'Battlestar Galactica': Choose your side
"Battlestar Galactica" wants to know: What's the measure of a man (or woman)? What made Gaius or Lee or Kara or Roslin into the characters they are now, facing the vast unknown on a crumbling ship? What's at the core of their decisions?
[These spoilers began as something much simpler.]
Another "bridge" episode, but this one served a valuable purpose: It showed some of our favorite characters on Caprica before the nuclear ambush, with some insight into how they've handled humanity's entire fight to survive.
Roslin and Gaius got the bulk of the flashbacks: Gaius, canoodling with Caprica Six, is called away with the sort of urgency that can only mean family problems. Sure enough, Baltar's father Julius has accused yet another live-in nurse of stealing -- the third -- and she quits. Julius, incidentally, talks like a pirate: "This be the new one ye be bangin'." Despite that, Gaius ridicules and virtually disowns his own father. Leave it to Caprica; despite the coming holocaust, she manages to find Julius a heavenly full-care facility... while Baltar indulges his baser appetites.
Roslin, meanwhile, has her family ripped from her. After a cute baby shower with her little sisters, Laura gets the bad news that a drunk driver has killed not only them but her father as well. She wanders to a nearby park and stands under the fountain, trying to find redemption. (We also see the beginning of her affair with President Adar.)
Apollo, meanwhile, has dinner with a too-in-love Kara and Zack. The next flashback, presumably post-dinner, finds him drunkenly chasing a pigeon through his home... like Kara, prey he can never catch, a prize he can never win.
As for Anders -- and is he related to the "Mrs. Anders" Roslin mentioned? -- he gives an interview where he reveals his love of the game is really a love for mathematical perfection. Cylon!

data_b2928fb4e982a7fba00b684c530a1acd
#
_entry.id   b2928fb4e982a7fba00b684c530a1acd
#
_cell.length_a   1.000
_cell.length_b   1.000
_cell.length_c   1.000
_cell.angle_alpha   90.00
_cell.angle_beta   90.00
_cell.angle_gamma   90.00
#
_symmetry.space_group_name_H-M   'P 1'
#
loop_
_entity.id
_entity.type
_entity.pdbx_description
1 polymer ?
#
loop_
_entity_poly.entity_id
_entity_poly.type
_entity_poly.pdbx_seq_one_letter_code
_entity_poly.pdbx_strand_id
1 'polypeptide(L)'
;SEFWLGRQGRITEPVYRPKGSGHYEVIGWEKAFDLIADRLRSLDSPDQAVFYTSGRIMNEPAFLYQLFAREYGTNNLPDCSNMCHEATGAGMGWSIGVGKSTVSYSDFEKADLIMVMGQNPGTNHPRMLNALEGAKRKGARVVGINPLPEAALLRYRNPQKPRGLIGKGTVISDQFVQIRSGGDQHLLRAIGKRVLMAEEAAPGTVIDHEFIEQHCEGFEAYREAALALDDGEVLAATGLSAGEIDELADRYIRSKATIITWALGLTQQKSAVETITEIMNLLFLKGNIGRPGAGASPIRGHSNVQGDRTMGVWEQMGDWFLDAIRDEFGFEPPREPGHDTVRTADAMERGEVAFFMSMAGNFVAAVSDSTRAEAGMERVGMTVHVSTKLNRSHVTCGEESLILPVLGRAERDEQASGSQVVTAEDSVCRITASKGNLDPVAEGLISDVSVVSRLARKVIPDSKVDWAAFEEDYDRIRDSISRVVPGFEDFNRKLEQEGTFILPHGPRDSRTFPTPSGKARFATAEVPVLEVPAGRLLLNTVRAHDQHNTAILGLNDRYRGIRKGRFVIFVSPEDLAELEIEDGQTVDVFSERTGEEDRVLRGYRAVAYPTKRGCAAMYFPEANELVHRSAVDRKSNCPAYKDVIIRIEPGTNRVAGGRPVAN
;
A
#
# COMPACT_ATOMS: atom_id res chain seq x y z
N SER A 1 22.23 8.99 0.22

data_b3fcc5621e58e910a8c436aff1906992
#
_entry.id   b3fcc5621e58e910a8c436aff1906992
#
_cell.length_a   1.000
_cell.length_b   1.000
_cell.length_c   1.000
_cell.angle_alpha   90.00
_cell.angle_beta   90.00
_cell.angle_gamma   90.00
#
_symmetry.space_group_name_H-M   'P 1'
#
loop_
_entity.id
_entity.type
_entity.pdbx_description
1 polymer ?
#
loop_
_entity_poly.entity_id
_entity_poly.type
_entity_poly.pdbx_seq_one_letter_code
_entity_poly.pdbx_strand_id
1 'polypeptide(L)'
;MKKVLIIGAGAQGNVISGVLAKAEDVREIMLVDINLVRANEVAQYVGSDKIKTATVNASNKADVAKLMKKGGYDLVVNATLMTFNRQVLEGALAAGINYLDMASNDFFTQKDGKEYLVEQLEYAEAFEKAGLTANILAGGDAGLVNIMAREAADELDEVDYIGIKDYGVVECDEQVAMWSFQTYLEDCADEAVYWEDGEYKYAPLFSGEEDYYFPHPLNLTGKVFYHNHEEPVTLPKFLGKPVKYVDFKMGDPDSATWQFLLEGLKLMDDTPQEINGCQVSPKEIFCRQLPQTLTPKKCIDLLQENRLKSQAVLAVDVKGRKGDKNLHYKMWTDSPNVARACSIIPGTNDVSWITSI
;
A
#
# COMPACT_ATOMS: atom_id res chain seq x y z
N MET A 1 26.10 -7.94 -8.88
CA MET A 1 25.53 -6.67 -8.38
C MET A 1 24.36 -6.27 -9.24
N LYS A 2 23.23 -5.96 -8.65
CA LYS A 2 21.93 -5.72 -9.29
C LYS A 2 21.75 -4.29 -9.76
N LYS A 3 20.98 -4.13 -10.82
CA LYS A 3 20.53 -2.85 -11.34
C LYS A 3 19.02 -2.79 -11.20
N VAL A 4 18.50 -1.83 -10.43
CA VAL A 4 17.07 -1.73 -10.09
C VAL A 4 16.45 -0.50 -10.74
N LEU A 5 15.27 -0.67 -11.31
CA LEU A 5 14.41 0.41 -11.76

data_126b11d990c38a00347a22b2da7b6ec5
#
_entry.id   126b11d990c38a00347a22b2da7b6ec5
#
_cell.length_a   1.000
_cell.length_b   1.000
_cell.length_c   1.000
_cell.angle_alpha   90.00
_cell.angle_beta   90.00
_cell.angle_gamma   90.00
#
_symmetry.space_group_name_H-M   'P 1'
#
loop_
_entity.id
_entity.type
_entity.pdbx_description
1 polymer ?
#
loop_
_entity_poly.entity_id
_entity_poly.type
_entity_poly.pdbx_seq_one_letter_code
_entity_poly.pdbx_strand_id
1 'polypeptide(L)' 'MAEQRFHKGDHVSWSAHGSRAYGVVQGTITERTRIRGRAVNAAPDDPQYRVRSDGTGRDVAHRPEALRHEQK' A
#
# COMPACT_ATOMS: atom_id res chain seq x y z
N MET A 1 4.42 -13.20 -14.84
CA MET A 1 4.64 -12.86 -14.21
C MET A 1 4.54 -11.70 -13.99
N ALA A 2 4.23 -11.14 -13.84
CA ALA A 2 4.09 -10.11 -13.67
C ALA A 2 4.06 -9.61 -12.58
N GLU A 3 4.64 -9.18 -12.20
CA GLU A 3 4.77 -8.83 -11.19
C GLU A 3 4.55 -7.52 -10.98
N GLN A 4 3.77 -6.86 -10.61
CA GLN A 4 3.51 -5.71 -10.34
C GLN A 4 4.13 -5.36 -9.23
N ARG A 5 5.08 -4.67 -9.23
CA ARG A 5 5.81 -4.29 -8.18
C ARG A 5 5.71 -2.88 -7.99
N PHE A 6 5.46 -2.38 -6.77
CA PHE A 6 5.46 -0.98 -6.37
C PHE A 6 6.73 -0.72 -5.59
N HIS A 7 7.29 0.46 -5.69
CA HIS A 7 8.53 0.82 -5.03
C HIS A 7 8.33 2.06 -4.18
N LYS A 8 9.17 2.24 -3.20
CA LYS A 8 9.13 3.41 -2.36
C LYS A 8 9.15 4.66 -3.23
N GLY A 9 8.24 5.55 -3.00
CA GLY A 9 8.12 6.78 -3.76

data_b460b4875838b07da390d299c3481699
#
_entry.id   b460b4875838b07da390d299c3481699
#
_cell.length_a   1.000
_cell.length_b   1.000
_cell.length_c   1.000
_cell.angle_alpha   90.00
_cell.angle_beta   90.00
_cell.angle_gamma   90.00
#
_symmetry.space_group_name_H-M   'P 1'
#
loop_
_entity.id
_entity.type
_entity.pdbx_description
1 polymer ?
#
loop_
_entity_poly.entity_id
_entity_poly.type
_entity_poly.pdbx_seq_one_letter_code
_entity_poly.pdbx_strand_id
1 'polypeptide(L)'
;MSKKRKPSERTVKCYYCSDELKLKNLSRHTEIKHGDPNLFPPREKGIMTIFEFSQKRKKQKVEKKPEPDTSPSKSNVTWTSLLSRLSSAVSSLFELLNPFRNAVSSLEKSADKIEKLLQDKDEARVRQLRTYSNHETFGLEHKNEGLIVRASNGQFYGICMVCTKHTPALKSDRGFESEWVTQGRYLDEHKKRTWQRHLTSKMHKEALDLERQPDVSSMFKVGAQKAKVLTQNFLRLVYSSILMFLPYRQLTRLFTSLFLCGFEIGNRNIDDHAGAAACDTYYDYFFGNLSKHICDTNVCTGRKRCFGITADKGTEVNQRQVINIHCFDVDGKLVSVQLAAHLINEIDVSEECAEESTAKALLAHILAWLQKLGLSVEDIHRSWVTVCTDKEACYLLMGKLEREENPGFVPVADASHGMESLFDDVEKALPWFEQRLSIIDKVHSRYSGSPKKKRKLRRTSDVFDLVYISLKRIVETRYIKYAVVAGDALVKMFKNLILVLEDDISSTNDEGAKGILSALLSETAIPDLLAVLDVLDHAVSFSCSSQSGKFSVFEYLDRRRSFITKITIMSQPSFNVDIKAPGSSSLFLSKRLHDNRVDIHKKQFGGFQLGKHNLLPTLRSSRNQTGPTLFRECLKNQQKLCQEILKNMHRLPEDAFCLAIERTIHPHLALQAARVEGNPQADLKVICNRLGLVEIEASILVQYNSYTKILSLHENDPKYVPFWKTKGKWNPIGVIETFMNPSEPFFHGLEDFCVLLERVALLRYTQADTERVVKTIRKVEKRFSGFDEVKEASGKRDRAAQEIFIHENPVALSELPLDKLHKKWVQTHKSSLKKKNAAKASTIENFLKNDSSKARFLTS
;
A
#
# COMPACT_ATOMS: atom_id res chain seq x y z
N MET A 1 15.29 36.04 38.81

The cannibalization of Galactica is in full swing. Adama is almost done packing his home; outside his quarters, even the memorial wall is being stripped down. Left is a picture of Hera and Athena, which Adama himself takes.
Starbuck has been jotting down mathematical equations and musical notes, but even Adama can't make sense of them. What he can do, when she confesses that she did indeed find her own corpse on her Earth, is remind her: "You're my daughter. Don't forget it."
Baltar's lieutenants, meanwhile, have surprising news: His religion has spread so wide that they'll have enough adherents among the fleet to score a seat on the Quorum. Baltar brings up the idea with Apollo, who thinks Baltar has an angle. Lee rightly points out Baltar has never committed one truly selfless act. Selfless act in 5... 4...
Adama and Starbuck take to the packed flight deck with an announcement: They're going after Hera on The Colony. Anyone who wants to go along can volunteer, though it's most likely a suicide mission. Everyone else can rejoin the fleet, no hard feelings. The usual suspects join Adama, including Apollo, the Final Five (sans Anders) and a clearly unwell Roslin. Baltar steps across the -- wait, no, he doesn't. Even as the cancer-ridden president hobbles past, all he can do is stare as if unable to will his feet into motion. Even Doc Cottle volunteers, though Adama sends him back to the fleet, which lacks good doctors.
With the sides chosen, all that's left is to find the Colony. Which a Raptor patrol does, thanks to Anders' directions, hovering on the edge of a black hole. There's only one safe path through the hole's gravity well, and surely the Cylons have all their guns on it. Anyone order up a suicide run?
So, here we are with just the finale left. Could there be a glimmer of hope? Are we to believe humanity dies out? Will we be left unsure of their fates? Or can the Powers That Be truly resolve the story, ending the Cylon threat and finding a new home for the alliance in just two hours? My guess: Laws of physics be damned, the black hole will prove to be a gateway to an alternate, livable Earth.